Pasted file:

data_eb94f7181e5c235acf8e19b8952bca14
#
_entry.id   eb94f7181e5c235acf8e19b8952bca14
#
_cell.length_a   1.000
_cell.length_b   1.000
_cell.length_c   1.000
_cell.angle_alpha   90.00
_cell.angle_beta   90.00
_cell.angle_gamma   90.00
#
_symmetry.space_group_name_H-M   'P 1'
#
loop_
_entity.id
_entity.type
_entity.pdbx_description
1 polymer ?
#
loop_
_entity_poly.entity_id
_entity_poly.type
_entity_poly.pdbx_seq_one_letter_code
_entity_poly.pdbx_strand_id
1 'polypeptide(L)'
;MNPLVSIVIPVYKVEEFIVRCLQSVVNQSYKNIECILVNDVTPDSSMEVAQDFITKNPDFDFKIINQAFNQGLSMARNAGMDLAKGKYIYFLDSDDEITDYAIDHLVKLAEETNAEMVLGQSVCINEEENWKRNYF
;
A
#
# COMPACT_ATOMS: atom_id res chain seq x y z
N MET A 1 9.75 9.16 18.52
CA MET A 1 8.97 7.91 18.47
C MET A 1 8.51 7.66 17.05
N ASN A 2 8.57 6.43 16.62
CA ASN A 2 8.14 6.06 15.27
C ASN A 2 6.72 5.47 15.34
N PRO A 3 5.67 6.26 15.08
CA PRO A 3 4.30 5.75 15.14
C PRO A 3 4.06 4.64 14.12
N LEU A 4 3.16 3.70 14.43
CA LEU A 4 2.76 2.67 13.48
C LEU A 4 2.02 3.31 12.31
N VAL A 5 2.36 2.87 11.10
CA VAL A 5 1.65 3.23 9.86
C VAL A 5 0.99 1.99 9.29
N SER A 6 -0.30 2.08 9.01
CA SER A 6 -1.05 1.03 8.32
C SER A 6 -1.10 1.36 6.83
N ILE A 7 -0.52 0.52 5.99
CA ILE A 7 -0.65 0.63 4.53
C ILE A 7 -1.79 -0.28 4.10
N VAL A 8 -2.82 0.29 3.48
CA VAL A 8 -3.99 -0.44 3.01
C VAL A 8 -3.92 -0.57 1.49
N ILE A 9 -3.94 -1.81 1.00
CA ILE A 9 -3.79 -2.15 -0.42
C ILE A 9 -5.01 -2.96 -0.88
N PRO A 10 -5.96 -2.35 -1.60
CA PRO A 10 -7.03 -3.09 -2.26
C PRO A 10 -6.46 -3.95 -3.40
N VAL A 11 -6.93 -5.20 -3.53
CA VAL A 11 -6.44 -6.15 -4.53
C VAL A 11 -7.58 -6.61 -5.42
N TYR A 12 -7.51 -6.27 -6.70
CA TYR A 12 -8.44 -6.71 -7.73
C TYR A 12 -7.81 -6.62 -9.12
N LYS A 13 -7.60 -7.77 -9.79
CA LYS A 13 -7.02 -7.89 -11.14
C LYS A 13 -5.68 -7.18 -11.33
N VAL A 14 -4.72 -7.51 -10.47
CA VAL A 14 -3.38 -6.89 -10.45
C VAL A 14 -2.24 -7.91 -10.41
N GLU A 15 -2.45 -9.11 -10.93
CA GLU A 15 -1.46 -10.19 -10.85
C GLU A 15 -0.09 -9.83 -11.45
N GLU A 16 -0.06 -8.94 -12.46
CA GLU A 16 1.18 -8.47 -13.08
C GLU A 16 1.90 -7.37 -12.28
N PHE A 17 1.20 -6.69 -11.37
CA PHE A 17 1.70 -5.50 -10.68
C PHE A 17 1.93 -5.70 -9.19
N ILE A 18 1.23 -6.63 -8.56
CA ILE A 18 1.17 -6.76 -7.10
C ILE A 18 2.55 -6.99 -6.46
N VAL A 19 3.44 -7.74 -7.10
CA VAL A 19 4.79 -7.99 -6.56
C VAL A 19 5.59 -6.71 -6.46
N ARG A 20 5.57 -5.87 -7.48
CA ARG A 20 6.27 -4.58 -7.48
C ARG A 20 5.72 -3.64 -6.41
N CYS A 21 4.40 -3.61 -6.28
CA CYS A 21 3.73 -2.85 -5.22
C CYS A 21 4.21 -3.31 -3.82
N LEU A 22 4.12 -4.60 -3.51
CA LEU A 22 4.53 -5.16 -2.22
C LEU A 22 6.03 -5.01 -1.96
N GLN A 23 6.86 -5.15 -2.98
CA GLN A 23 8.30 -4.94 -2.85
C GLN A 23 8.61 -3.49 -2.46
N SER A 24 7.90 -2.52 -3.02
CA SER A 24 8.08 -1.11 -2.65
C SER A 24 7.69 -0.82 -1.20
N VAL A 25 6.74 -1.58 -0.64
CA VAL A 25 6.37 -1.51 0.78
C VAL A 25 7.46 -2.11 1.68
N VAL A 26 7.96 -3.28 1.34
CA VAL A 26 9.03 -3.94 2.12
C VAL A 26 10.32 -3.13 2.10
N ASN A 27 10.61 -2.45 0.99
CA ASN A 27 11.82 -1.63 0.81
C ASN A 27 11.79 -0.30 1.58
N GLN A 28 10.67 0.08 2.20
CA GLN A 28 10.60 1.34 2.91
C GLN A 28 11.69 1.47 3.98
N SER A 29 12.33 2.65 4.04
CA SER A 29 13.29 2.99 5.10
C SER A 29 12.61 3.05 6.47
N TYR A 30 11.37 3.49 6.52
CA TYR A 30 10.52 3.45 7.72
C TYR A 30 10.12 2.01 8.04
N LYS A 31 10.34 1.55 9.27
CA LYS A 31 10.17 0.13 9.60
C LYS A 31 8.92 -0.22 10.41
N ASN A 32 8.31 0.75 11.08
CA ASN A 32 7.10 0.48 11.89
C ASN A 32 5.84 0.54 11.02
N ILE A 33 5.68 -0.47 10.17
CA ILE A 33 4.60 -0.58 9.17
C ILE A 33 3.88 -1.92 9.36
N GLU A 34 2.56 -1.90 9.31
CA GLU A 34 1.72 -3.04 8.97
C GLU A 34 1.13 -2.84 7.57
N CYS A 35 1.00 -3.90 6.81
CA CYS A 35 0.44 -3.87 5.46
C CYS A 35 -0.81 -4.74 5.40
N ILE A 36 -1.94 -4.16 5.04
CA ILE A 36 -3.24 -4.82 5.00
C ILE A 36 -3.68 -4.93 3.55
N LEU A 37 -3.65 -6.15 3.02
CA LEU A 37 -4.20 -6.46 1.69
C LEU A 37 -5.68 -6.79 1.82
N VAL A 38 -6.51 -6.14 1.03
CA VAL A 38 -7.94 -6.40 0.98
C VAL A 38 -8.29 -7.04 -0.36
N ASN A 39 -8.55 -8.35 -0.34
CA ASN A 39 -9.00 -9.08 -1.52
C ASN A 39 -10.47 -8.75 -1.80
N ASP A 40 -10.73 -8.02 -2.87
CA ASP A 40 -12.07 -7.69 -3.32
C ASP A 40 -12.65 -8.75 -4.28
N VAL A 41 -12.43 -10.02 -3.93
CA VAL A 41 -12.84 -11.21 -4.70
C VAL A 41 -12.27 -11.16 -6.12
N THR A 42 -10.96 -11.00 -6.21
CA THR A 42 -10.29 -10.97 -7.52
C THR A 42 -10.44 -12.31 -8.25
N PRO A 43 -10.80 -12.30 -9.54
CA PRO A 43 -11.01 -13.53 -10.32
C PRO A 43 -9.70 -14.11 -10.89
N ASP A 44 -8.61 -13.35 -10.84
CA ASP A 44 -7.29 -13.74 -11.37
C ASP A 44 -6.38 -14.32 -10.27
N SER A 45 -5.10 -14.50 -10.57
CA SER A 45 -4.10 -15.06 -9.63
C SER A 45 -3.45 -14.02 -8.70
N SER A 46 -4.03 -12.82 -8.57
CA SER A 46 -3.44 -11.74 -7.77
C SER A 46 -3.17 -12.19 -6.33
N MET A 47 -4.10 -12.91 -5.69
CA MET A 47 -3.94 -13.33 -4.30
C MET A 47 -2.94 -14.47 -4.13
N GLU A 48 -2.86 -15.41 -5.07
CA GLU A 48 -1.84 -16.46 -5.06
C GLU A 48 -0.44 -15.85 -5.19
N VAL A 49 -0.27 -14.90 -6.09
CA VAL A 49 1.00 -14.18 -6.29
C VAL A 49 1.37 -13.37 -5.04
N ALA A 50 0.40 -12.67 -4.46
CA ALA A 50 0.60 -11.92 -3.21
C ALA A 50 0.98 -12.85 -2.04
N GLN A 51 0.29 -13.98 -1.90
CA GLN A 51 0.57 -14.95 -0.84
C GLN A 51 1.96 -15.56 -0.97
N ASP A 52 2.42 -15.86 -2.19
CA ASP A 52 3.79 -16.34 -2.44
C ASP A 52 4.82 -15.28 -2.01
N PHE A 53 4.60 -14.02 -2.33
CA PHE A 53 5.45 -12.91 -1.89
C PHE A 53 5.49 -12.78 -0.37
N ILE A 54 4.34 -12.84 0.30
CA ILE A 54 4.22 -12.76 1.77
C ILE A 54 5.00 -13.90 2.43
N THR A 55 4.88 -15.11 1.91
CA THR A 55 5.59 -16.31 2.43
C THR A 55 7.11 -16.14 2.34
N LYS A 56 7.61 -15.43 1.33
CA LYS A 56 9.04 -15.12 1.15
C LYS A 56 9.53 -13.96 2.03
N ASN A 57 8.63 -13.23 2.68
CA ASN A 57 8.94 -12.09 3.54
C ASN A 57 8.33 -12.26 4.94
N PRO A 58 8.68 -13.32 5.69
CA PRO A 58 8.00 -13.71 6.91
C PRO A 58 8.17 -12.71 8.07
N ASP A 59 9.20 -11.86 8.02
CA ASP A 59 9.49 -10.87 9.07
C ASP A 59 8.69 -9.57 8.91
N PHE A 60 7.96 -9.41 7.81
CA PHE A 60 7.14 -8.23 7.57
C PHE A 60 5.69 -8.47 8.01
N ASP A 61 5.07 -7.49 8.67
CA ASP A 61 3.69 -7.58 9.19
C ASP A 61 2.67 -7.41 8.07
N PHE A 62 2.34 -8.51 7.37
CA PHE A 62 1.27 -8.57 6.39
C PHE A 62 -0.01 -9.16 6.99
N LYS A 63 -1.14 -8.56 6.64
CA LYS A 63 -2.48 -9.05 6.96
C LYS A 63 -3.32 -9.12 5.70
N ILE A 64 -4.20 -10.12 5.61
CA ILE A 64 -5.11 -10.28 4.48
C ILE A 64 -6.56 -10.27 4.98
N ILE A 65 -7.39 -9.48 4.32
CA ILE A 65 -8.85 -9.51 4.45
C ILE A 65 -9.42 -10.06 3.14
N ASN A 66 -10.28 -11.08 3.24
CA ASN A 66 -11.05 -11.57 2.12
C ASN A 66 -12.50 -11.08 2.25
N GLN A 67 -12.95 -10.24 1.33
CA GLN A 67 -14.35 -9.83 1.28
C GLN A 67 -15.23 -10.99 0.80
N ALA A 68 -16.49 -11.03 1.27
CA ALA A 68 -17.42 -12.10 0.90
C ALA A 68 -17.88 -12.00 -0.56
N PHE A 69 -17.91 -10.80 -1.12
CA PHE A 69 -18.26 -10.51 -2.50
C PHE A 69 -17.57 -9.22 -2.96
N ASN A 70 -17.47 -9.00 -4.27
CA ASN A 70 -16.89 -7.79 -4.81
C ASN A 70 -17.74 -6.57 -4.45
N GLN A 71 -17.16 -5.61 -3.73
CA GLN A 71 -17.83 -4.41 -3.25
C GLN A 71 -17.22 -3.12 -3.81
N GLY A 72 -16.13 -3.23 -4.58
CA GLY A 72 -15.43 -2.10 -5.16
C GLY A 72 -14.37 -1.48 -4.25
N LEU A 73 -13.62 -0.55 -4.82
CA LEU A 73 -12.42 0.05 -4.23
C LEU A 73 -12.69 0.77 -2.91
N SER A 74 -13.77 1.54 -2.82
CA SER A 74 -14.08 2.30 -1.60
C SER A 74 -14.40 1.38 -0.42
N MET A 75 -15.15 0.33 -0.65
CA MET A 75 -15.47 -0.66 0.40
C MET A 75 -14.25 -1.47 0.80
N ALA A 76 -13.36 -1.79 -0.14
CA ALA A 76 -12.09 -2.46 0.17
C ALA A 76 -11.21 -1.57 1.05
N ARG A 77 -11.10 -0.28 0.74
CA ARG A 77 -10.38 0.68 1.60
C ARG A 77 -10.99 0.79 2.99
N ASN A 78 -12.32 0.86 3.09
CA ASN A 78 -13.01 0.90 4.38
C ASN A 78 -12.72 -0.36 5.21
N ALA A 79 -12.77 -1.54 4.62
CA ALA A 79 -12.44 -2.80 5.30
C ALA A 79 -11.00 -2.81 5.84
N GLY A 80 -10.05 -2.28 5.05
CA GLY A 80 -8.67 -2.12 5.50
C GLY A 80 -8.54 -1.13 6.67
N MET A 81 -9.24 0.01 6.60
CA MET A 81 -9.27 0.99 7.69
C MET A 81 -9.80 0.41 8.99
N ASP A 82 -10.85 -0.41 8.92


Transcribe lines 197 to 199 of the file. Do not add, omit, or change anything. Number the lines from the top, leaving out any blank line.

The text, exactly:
CA LYS A 56 9.04 -15.12 1.15
C LYS A 56 9.53 -13.96 2.03
N ASN A 57 8.63 -13.23 2.68